Contrary to the typical public-school science sequence. physics should be the first science formally studied in the classroom. Knowledge of physics is required to correctly understand chemistry. and knowledge of physics and chemistry is required to correctly understand biology.
Introductory physics usually starts with mechanics, since this is the simplest subdivision and is also that part of physics upon which most of the Industrial Revolution is based. All of mechanics was discovered by Isaac Newton. When Newton discovered mechanics, he simultaneously invented calculus because he found it too difficult to solve real-world mechanics problems without calculus.
If Isaac Newton could not do mechanics without calculus, how can a teenage student do so? The answer is, of course, that he cannot. He can only pretend to do mechanics with the help of texts that contain artificial problems. If he ever has an opportunity to learn physics properly, he will then have to unlearn the incorrect procedures. This is debilitating and wasteful of his time.
One of my sons went through Saxon Math and then decided to take a physics course for high schoolers. He answered all the questions as thoroughly as he did in his Saxon Math books. But when he went on to study a good first-year book from Cal Tech, he discovered he did not know physics. The early book was actually an impediment to his work.
Let me give one example of the difference between “real” physics, based on the math needed to understand it, and oversimplified physics. If you teach the problem of an apple falling from a tree, you can present the formula for calculating the time it takes for the apple to fall. This requires only simple math. Distance = 1/2x acceleration x time2. If you know the acceleration effect of gravity (32 ft/sec2) you can calculate either distance or time, given one of the two. But this does not teach you what acceleration really is. Acceleration is the second derivative of position with respect to time. If acceleration is not assumed to be constant (which it is not, even in the apple and tree problem) the handy d = 1/2at2 formula no longer works and what the student thinks he knows about acceleration no longer turns out to be true. More importantly, physics is not the memorization of specialized formulas. The Student should have been taught Newton’s Law that:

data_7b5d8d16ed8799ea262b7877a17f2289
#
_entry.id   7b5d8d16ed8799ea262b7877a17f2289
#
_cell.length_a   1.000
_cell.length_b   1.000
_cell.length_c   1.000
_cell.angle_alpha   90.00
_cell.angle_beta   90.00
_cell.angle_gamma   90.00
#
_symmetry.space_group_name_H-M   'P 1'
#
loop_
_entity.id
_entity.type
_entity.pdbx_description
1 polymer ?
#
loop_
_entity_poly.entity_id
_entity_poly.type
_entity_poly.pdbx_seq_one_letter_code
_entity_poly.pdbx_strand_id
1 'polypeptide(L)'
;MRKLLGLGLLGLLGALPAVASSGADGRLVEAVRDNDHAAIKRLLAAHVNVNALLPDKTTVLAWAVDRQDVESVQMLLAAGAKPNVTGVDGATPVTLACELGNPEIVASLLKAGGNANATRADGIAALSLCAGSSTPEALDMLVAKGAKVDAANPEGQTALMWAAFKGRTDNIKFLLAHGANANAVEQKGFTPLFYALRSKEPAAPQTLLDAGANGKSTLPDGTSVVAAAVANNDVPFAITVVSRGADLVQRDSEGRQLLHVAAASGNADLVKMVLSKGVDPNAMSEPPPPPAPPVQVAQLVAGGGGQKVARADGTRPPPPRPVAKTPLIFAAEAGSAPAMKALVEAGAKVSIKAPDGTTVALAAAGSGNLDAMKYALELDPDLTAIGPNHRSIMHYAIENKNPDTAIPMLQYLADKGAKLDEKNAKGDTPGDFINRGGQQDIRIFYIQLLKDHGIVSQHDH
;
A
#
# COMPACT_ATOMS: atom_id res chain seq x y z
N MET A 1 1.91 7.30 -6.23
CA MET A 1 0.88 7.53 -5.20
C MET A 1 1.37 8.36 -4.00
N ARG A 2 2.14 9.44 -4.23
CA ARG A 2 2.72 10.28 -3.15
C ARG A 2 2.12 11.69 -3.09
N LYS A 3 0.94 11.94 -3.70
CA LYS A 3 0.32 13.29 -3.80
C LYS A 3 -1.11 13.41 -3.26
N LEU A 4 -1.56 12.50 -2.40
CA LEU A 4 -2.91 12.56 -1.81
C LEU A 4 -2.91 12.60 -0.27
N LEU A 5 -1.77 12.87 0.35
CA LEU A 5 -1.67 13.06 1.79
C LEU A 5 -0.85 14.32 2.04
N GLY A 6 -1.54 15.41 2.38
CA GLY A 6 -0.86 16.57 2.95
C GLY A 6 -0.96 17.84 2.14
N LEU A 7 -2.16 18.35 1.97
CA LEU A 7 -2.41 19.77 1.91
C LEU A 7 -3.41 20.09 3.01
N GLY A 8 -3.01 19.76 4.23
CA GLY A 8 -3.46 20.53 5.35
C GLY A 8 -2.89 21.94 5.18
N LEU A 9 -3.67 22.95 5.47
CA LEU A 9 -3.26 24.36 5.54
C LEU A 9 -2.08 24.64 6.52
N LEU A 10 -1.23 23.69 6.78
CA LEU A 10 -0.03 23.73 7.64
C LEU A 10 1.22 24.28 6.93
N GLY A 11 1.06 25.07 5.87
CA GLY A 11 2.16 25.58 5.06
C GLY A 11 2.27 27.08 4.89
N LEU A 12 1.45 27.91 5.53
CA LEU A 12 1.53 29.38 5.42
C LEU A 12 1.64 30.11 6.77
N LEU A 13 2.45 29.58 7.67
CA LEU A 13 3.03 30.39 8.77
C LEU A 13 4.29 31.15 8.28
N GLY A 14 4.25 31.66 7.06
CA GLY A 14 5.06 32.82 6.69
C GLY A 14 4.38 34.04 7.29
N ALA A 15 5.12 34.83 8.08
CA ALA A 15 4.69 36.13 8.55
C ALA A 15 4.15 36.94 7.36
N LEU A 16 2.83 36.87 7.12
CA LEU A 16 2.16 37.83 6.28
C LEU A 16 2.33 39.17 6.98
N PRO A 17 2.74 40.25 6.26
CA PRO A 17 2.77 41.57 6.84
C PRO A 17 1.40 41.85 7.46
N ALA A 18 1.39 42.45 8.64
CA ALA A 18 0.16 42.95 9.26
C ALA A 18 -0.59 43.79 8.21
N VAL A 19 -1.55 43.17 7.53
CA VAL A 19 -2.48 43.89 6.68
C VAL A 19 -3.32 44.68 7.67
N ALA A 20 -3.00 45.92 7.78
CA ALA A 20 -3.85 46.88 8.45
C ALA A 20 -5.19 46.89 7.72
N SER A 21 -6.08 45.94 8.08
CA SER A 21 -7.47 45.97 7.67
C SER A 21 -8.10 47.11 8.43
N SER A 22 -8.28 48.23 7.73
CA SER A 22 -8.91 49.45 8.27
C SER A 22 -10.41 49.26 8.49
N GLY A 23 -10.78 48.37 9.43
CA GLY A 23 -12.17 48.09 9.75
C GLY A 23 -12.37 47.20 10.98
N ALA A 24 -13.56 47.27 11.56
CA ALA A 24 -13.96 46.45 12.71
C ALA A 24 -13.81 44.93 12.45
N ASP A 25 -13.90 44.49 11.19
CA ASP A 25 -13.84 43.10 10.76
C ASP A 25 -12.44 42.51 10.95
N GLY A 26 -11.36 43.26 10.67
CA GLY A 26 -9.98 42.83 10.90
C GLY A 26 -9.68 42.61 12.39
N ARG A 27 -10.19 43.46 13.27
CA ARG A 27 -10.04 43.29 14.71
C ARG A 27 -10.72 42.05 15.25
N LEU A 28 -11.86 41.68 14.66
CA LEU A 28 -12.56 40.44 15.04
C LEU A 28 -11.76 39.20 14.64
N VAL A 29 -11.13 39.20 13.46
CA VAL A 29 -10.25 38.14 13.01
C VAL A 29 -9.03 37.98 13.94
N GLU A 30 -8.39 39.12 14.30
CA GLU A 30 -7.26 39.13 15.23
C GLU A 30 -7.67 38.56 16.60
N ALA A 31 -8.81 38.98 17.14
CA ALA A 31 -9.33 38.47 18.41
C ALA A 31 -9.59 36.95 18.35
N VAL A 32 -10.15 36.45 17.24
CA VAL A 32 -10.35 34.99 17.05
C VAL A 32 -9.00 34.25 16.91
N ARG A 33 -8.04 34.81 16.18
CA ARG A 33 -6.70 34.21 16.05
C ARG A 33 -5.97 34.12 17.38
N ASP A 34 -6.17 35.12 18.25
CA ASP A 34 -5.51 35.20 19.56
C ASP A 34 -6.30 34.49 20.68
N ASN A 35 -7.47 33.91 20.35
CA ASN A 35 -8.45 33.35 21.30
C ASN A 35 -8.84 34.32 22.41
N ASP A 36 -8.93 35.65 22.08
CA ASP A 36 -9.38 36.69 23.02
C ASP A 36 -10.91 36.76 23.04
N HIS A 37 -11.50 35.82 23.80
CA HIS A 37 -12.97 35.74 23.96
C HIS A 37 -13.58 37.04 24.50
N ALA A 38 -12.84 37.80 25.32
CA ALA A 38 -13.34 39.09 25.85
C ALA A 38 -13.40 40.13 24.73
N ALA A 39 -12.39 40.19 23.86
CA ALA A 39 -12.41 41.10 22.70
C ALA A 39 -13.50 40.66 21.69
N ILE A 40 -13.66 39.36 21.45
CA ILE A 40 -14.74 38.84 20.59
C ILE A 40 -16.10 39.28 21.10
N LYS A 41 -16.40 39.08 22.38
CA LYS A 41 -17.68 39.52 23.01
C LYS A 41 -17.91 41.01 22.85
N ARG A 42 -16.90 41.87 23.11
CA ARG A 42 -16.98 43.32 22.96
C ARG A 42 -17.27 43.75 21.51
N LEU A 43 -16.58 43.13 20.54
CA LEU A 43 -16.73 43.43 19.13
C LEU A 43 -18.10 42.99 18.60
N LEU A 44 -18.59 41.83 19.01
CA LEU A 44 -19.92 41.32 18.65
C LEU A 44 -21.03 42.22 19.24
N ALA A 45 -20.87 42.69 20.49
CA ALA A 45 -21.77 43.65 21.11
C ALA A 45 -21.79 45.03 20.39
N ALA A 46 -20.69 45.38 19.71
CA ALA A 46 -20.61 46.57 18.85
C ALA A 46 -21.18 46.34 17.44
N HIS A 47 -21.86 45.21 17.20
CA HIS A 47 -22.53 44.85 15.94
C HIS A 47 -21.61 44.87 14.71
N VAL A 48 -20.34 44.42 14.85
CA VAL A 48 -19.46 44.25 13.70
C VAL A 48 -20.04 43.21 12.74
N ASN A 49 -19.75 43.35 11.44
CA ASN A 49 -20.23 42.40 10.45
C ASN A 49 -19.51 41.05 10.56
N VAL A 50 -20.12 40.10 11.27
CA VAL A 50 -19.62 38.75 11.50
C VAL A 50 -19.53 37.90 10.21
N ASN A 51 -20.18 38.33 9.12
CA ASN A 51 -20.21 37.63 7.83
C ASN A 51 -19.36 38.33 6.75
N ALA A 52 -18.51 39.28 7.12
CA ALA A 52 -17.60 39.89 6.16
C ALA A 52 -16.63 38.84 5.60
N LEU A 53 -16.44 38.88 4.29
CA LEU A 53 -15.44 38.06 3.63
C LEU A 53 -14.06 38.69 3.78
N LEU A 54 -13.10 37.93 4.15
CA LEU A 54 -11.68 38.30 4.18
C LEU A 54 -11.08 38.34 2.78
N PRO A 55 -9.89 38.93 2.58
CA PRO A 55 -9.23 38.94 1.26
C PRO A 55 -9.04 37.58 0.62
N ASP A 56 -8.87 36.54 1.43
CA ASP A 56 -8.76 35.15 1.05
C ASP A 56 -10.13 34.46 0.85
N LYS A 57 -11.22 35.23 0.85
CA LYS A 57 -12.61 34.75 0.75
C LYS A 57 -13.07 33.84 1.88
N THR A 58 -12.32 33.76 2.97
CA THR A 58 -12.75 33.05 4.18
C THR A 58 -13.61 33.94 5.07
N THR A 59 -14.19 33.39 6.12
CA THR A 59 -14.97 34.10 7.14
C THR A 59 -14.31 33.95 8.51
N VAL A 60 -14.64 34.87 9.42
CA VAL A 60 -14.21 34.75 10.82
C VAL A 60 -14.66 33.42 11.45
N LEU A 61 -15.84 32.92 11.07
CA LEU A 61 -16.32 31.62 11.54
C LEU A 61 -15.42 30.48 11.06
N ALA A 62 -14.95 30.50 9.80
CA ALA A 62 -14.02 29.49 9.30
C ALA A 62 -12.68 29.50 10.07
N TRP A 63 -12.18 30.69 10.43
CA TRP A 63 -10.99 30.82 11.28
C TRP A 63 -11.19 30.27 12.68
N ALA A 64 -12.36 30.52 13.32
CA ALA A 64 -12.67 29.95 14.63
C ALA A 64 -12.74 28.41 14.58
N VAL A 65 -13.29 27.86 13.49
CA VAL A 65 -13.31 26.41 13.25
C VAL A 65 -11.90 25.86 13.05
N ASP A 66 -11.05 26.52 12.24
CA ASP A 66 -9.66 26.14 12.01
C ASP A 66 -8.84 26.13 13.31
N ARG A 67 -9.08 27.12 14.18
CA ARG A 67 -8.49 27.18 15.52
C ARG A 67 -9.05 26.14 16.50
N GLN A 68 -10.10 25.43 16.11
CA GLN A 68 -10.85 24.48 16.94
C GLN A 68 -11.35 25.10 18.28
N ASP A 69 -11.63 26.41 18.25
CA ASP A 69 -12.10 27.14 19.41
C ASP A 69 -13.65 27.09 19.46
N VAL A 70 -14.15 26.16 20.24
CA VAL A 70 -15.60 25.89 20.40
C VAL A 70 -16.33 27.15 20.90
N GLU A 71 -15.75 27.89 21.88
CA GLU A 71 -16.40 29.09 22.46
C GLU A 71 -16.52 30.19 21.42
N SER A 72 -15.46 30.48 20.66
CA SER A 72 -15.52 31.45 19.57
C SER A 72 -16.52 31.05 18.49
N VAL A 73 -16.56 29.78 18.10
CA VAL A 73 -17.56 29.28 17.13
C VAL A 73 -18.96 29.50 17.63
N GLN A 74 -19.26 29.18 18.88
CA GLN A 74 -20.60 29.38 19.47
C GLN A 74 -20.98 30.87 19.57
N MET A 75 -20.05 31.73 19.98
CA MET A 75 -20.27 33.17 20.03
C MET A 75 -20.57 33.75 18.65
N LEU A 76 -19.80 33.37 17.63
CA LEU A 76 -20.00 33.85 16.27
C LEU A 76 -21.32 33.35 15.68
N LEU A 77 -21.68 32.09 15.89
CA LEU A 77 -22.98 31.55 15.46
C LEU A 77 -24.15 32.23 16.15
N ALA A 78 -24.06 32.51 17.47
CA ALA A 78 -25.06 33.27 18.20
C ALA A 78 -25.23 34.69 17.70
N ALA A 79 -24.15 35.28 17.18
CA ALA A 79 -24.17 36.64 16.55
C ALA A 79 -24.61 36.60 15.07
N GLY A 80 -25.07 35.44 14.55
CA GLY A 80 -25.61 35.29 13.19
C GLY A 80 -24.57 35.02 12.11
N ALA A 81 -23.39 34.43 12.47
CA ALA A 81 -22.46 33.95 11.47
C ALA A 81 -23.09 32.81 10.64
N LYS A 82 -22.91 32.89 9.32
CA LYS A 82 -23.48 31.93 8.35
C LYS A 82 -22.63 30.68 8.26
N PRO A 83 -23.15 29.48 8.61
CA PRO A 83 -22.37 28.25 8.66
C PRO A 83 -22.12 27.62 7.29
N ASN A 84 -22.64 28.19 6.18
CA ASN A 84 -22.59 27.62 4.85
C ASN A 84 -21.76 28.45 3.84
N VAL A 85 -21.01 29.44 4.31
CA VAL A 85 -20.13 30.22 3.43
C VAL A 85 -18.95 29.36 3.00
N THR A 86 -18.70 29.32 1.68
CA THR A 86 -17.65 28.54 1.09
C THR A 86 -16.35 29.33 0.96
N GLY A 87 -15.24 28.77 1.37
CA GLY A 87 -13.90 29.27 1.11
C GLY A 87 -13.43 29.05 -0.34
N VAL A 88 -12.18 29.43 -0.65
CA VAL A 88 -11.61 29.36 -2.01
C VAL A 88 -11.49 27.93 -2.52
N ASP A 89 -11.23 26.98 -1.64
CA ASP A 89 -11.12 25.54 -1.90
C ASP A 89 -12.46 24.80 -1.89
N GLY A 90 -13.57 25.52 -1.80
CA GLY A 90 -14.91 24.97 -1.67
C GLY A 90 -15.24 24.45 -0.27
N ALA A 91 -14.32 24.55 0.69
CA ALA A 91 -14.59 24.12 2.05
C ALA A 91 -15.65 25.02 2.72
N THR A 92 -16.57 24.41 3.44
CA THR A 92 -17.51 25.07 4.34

in chemistry, some books teach young children about electron orbitals by telling them that electrons whiz around the nucleus like planets around the sun. This is wrong. Actually, electrons are distributed around the nucleus in accordance with a probability density equation. The electron even has a probability of being inside the nucleus at any one time. So what happens? We have many children and now adults thinking that electrons orbit atomic nuclei like planets. They have not been taught the truth. But they think they know the truth.
As an analogy, many children coming through the school system think they can read—but all they are doing is memorizing certain words using a look-say method. This leads to very poor reading which will top out at a certain level, yet typically the student will not seek help because he thinks he knows how to read. He just thinks he does not enjoy reading.
Science is the study of physical truth. It should not be undermined by the teaching of half-truths. Children who are taught scientific formulas and concepts before they have learned sufficient mathematics are taught half-truths. Let’s make the most of our freedom in home-schooling to give our science students the whole truth.
This article is Copyright 1994 Home Life Inc. Used by permission. Originally published in Practical Homeschooling magazine. PO Box 1190 Fenton, MO 63026, 1-800-346-6322, fax 636-225-0743, email: [email protected], website: http://www.home-school.com. Prices are $19.95 / 6 bimonthly issues or $35 / 2 years. This publication should be read by every homeschool family.